Advent is a time of grace. It tells us that it is not enough to believe in God: it is necessary to purify our faith every day. It is a matter of preparing ourselves to welcome not a fairy-tale character, but the God who challenges us, involves us and before whom a choice is imposed. The Child who lies in the manger has the face of our brothers and sisters most in need, of the poor who are “a privileged part of this mystery; often they are the first to recognize God’s presence in our midst” (Apostolic Letter Admirabile signum, 6).
May the Virgin Mary help us so that, as we approach Christmas, let us not allow ourselves to be distracted by external things, but make room in our hearts for the One Who has already come and Who wishes to come again to heal our illnesses and to give us His joy.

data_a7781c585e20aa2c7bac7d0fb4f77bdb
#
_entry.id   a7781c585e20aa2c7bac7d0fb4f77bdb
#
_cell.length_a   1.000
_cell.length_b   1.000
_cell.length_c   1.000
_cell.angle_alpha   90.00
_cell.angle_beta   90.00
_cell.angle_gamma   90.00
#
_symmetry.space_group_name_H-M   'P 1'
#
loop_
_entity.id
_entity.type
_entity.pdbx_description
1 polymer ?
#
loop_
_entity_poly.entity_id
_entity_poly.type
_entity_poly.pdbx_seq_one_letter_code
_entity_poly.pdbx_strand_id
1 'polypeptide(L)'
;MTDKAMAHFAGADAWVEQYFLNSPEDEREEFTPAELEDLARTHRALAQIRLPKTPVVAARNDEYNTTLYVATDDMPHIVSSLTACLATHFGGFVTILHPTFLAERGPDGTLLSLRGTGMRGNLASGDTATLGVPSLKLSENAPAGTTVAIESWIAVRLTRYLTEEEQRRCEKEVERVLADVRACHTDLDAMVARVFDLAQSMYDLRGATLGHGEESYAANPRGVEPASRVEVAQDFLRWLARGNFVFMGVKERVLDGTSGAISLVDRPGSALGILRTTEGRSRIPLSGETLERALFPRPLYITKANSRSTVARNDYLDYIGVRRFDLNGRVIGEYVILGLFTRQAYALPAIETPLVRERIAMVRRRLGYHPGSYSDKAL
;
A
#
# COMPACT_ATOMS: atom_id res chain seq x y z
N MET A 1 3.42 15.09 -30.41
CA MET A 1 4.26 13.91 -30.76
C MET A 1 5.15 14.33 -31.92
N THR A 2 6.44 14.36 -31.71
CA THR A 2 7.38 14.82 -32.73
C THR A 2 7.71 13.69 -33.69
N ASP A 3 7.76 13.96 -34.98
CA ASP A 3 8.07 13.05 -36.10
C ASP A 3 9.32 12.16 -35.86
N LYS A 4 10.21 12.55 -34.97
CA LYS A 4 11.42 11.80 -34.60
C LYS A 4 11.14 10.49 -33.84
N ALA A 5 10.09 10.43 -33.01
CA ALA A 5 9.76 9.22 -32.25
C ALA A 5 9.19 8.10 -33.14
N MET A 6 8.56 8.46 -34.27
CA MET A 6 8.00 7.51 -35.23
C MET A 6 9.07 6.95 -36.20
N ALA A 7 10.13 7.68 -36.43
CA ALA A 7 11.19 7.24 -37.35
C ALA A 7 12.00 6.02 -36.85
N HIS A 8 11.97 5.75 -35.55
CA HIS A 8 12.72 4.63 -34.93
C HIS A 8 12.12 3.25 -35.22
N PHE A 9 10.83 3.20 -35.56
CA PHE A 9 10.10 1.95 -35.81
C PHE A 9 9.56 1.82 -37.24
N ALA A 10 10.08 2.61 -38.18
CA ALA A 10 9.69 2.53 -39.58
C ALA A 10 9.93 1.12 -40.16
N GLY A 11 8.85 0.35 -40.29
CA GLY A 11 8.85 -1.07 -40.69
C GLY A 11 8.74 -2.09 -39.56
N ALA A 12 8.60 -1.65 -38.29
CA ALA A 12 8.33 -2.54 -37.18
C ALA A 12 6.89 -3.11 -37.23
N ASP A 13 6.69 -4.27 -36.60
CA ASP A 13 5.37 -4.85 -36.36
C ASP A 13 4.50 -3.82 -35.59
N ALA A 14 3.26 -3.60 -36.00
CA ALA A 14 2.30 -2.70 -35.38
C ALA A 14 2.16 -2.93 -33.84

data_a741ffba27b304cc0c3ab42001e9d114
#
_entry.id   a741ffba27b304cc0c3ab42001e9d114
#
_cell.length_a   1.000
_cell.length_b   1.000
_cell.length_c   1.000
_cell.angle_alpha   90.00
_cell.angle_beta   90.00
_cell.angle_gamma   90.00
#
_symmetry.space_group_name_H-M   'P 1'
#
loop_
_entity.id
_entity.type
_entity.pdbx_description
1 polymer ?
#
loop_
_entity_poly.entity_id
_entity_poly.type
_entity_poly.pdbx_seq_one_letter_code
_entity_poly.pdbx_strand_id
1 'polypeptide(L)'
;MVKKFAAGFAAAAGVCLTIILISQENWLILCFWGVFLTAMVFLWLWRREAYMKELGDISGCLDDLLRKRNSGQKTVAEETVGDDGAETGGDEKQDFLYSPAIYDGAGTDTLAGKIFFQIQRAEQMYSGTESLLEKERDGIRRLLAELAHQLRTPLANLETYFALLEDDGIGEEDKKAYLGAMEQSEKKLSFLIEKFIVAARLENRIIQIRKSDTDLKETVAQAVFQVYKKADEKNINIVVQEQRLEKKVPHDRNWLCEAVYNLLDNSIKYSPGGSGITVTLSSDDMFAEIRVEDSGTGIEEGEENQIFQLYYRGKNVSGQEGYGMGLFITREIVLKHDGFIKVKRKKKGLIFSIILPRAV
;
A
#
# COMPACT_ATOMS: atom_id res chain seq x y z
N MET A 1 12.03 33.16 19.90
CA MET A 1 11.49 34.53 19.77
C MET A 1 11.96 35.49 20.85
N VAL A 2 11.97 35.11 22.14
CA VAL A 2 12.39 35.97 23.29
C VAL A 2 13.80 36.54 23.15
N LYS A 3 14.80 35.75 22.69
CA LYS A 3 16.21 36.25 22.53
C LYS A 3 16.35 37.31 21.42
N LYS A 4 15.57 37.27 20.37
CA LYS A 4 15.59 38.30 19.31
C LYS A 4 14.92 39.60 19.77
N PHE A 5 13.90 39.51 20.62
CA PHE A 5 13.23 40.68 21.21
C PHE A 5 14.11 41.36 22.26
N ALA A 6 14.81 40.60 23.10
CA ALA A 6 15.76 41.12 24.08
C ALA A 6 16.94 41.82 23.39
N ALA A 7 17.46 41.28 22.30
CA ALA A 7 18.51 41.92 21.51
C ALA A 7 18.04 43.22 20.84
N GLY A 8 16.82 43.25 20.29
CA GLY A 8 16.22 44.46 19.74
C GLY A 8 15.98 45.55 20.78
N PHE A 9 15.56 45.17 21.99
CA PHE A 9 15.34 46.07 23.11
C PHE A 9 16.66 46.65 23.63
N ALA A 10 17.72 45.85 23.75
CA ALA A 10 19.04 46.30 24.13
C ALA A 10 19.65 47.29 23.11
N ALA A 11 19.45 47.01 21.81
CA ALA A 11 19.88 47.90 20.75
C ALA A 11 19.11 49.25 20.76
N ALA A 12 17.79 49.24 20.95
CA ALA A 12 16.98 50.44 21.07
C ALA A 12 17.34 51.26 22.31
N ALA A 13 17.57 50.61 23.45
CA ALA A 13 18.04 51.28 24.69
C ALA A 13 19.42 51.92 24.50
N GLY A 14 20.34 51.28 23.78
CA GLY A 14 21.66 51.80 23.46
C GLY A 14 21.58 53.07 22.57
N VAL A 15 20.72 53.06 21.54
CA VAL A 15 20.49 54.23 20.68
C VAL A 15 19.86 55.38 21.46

3rd Sunday of Advent Year A, 11 December 2016
Saint Peter’s Square
3rd Sunday of Advent, 15 December 2013
Thank you! Dear Brothers and Sisters, Good morning,
Today is the Third Sunday of Advent, which is called Gaudete Sunday; that is, the Sunday of joy. In the Liturgy the invitation rings out several times to rejoice, why? Because the Lord is near. Christmas is near. The Christian message is called the ‘Gospel’; i.e. ‘good news’, an announcement of joy for all people; the Church is not a haven for sad people, the Church is a joyful home! And those who are sad find joy in her, they find in her true joy!